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Caregiving After a Catastrophe

For most caregivers, helping your loved ones cope with everyday life can require time and patience when things are running smoothly. If a disaster like Hurricane Sandy has disrupted your lives, here are steps you can take to minimize the trauma as your loved one adjusts to a new routine or new surroundings.

Helping those with Cognitive Impairment
"Even someone with mild dementia can be very vulnerable after changes in routine," says Judy Santamaria, Director of Caregiver Support for VNSNY. "Anything you can do to help them understand the changes or to reduce confusion will help them adjust." 

  • Try to maintain your loved one's schedule as best you can. If your mom typically has lunch at 11:30 while watching "her shows," see if you can arrange for her to have access to a television. 
  • Expect that your loved one will have restless energy. "Alzheimer's patients will wander," says Santamaria, "even if it's doing laps around the living room. Go outside for walks if you can. Also, consider getting a Medic Alert identification bracelet in case your loved one goes out alone and gets disoriented. At the very least, have a recent photograph."
  • "Touchstones" can help reduce agitation, but if your loved one's favorite items were lost or destroyed, you may need to be creative. "If there's no hope of replacing a photo album, for example, the activity itself might help. Your dad might be comforted by looking through your albums. At the same time, his agitation might increase if it's something he doesn't recognize."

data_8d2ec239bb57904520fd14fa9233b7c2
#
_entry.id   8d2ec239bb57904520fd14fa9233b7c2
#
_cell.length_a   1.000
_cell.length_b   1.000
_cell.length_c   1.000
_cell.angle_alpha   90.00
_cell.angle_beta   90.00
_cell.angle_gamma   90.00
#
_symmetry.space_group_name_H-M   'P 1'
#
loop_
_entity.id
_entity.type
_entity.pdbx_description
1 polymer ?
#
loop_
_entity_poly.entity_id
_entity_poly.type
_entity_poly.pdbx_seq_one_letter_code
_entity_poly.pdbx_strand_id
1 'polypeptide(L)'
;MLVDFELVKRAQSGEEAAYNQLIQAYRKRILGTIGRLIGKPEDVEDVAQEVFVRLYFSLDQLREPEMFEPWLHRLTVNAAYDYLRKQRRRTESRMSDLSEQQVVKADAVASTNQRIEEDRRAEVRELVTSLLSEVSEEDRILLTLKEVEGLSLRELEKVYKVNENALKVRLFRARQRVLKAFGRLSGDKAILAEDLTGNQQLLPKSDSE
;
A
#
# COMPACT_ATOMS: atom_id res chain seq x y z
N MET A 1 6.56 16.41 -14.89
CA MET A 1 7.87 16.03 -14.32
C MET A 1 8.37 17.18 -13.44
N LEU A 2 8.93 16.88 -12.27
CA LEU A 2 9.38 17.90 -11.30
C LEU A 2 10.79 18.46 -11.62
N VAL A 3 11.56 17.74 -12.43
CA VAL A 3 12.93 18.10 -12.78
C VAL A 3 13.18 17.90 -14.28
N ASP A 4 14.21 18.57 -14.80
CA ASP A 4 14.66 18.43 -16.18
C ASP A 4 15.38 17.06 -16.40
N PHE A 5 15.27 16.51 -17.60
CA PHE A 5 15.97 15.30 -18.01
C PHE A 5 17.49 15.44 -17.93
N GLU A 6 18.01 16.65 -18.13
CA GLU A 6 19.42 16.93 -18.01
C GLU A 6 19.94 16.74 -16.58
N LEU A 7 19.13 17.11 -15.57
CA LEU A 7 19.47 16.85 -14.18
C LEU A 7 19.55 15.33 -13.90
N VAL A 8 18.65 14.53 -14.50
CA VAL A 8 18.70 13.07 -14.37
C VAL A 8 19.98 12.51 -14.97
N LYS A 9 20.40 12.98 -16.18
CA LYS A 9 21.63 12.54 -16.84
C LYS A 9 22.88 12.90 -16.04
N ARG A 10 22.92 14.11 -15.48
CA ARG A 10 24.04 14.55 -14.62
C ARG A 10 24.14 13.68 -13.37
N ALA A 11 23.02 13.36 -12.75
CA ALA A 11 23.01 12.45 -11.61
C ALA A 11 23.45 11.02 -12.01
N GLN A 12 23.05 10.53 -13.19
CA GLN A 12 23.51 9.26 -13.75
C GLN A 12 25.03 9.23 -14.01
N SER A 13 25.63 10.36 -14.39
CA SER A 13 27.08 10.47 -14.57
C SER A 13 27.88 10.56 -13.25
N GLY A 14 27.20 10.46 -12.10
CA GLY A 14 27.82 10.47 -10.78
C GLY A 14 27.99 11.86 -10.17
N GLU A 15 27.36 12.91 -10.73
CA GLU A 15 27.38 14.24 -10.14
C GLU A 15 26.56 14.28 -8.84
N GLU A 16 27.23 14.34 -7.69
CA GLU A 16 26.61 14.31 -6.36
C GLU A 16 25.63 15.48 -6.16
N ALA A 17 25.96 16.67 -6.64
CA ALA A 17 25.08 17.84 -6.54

• Be aware that your loved one may need a lot of reassurance. "Expect that you'll answer a lot of questions and that you may be asked the same ones repeatedly," says Santamaria.
  • Expect that your loved one will want to go home. "Don't be surprised if you have to keep reminding your dad that he's safe, that he's in the right place, that he's where he's supposed to be," says Santamaria. "If he wants to go home, rather than telling him he can't, come up with an answer that will reduce anxiety. 'As soon as it's safe,' might reassure him." 
  • If you're coping with loss yourself, your loved one may pick up on your tension and become agitated. Take the time to find healthy ways to manage stress for you—and your whole family's—benefit.

Dealing with Displacement
As a caregiver, you may have wondered whether someday one or both of your parents might have to move in. If a crisis has caused them to evacuate, you may find yourself scrambling to make all the arrangements and logistics. Here are general considerations and tips for before and after a parent moves in. Other things to keep in mind:

  • If your loved one is no longer able to live alone, it's important to get help with the transition. "This is a crisis," says Santamaria. "Your parents may need more help than they had previously, or may need more help than you expect. Speak to your parents' physician about getting a home health aide." 
  • Remember that you may need training and support as your caregiving responsibilities increase and as you help your parent adapt. "You'll need to know how to look for and handle certain behaviors such as depression, apathy or combativeness," says Santamaria. "Keep an eye out for cues that indicate anxiety, like pacing or fidgeting." 

As you and your loved ones adjust, remember to take care of yourself. "Managing your own health, finding time to pursue your own interests, and connecting with other caregivers will go a long way toward enabling you to provide care for the long-term and give a better quality of life for your family member," says Santamaria.